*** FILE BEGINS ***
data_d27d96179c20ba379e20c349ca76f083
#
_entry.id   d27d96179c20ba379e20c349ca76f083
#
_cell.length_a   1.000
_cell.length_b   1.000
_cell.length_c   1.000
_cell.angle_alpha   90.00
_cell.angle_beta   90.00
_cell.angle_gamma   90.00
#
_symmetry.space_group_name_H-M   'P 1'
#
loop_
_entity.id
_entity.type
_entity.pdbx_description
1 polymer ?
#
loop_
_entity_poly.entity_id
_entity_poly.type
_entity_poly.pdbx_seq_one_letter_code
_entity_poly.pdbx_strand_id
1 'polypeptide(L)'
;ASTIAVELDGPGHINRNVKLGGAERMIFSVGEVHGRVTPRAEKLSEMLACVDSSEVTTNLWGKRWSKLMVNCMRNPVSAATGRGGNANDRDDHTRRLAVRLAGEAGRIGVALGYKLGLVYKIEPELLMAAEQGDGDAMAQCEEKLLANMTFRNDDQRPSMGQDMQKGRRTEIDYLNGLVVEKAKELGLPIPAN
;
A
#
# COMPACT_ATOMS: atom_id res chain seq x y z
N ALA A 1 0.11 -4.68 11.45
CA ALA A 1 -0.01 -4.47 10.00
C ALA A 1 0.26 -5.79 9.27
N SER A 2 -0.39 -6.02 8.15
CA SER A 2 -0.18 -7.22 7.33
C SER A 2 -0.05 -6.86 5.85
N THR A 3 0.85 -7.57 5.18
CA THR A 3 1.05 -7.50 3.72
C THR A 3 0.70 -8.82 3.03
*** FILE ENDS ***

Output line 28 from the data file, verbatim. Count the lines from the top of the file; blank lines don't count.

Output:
A